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The American Addictions Centre have created a website with a comprehensive look at the relationship between heart disease, alcohol and other drugs. They engaged with researcher Dr. Karen Vieira, PhD MSM to create a comprehensive resource on the implications, contraindications and the latest research regarding substance abuse and cardiovascular disease. Set out for easy access

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5.coverThe Journal of Nutrition published a review paper looking at whether the long term use of a multivitamin increased or decreased risk of a cardiovascular incident in men.[1] In summary the longer men ingested multivitamins – greater than 20 years being the time frame the authors highlight, the better their chance of avoiding a major CVD event.

Although multivitamins are widely used by US adults, few prospective studies have investigated their association with the long- and short-term risks of cardiovascular disease (CVD).

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mBio150pxwide-11Now there will be those tempted to see this as a pitch for drinking more red wine….but let’s try and keep this in perspective, you see a this research looked at a compound found in red wine, resveratrol.  It found that it reduces the risk of heart disease by changing the gut microbiome, according to a new study by researchers from China. The study is published in mBio, an open-access journal published by the American Society for Microbiology.[1]

The authors are recorded as stating:

“Our results offer new insights into the mechanisms responsible for resveratrol’s anti-atherosclerosis effects and indicate that gut microbiota may become an interesting target for pharmacological or dietary interventions to decrease the risk of developing cardiovascular diseases,”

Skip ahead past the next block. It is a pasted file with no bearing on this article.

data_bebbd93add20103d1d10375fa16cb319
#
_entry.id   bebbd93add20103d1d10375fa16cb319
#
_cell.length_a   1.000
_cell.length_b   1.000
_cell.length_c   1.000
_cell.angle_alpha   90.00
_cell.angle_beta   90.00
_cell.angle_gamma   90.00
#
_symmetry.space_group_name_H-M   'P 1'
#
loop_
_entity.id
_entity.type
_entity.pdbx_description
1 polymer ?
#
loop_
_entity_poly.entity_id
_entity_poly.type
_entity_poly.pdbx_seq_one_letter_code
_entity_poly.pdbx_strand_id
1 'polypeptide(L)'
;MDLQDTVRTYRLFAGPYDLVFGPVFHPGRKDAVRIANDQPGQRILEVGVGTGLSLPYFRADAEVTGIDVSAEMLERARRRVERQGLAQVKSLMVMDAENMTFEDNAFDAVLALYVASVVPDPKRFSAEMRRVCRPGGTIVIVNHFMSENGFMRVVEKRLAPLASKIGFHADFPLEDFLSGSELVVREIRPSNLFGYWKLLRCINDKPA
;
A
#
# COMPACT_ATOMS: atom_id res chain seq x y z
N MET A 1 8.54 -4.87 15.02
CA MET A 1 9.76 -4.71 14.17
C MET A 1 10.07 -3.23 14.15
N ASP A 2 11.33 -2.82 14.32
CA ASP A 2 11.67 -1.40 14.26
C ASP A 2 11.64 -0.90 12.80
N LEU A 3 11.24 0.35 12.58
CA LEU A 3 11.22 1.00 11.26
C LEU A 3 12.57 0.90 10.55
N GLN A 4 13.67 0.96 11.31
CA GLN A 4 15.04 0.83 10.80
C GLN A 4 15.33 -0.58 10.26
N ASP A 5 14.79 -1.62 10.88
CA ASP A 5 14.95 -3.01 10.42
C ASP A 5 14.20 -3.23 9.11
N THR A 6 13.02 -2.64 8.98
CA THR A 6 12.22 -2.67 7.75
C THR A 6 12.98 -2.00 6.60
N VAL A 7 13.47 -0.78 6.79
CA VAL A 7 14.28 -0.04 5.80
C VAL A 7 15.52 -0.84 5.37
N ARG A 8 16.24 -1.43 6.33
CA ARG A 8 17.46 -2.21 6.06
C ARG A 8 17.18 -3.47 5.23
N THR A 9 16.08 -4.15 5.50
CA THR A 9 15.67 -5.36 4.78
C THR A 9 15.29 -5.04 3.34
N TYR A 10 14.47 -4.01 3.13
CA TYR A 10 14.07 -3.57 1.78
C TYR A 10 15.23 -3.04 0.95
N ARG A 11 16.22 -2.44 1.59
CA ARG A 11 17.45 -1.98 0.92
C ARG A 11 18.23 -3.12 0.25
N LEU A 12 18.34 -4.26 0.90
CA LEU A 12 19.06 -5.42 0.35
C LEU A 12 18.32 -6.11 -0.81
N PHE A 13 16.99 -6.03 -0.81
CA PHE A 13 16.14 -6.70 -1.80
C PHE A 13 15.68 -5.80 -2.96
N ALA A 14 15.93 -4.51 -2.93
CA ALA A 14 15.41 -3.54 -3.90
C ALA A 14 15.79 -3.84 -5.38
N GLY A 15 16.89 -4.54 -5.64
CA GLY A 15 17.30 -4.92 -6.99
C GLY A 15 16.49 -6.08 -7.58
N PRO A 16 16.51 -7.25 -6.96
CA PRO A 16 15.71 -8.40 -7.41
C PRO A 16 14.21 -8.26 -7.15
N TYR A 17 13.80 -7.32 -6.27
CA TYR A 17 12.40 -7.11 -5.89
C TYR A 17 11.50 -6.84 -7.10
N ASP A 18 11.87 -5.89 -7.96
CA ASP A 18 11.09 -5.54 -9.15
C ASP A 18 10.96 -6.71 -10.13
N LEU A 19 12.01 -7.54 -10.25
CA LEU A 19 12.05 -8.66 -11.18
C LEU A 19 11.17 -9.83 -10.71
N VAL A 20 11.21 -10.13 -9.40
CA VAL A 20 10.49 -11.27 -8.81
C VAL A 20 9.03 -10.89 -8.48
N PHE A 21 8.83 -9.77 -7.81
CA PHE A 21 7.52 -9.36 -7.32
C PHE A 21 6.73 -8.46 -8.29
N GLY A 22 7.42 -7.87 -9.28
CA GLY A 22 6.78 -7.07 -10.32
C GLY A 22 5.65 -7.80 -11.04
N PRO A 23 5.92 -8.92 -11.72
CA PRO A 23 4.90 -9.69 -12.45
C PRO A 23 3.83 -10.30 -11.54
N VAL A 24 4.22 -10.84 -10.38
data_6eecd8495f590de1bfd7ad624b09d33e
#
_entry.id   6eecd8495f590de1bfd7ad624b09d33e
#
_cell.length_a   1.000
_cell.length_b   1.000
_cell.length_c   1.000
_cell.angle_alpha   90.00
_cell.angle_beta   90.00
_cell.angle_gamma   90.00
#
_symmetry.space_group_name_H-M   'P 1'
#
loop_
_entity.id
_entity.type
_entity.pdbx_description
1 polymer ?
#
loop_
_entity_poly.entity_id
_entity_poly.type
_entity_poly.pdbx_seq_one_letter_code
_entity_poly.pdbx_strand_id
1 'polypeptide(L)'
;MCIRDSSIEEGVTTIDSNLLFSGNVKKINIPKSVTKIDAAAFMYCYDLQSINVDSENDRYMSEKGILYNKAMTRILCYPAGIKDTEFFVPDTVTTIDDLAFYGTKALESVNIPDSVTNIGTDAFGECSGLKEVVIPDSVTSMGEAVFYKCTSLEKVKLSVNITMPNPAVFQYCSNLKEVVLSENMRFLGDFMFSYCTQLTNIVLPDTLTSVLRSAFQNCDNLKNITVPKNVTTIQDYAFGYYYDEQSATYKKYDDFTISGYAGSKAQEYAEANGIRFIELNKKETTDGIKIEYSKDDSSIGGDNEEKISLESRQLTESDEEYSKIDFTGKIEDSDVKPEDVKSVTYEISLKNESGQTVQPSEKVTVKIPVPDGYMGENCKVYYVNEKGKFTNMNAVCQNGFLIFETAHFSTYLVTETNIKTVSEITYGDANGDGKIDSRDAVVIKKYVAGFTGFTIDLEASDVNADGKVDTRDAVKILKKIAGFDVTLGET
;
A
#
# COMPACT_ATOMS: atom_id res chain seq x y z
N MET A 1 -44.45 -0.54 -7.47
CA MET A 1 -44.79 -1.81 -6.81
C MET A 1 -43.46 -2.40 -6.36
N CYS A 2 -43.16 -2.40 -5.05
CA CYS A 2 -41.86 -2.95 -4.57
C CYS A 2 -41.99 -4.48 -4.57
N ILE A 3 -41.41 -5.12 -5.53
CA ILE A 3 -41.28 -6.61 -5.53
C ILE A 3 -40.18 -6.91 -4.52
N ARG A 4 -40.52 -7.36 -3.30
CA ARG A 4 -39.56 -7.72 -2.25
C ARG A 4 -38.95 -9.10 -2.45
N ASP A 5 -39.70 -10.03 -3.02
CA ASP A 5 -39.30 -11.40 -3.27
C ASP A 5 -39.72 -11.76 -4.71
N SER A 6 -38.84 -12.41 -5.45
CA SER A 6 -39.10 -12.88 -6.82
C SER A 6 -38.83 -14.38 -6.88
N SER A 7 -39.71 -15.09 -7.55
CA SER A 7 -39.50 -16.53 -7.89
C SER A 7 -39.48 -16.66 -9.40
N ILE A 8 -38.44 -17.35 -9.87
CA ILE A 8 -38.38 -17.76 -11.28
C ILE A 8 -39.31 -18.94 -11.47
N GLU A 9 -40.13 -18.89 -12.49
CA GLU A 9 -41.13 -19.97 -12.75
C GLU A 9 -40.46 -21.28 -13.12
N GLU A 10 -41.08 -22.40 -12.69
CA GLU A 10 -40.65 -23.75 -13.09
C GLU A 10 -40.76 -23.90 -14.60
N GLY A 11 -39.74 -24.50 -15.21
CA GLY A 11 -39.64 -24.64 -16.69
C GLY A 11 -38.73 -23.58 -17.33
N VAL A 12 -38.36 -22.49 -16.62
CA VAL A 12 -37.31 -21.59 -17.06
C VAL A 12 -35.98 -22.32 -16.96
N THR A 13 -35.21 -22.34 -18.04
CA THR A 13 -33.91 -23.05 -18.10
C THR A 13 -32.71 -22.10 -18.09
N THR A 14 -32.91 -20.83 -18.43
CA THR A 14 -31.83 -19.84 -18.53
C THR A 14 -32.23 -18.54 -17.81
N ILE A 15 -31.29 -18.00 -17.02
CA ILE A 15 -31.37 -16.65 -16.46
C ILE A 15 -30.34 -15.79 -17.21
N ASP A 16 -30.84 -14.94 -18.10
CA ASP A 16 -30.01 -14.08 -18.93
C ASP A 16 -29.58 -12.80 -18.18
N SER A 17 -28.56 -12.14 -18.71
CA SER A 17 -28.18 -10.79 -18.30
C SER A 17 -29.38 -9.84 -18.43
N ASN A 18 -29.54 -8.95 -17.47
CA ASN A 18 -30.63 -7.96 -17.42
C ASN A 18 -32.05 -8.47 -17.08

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JBS3One of the recent developments in risk assessment for cardiovascular disease has been the updated version of the JBS2 calculator to the JBS3.

This is an online or app based piece of software to help you determine your risk for future cardiovascular disease. Ideally it is used as a tool to moderate lifestyle and diet along with behaviour to guide an individual based on a modest range of markers on how they may reduce their risk to a minimum.

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Scientists have once again found that people with higher levels of bisphenol A (BPA) in their urine are more likely to have heart disease than those with lower urinary BPA levels.

Used to make some plastic drinks bottles and the inner coatings of food cans, BPA can mimic the effects of oestrogen and has been associated with a number of conditions in animal studies, including low sperm count, prostate cancer and foetal developmental problems. In 2008, researchers first linked BPA to diabetes and heart disease in humans,[1] but industry lobby groups such as the American Chemistry Council in Arlington, Virginia, have vigorously disputed those findings.

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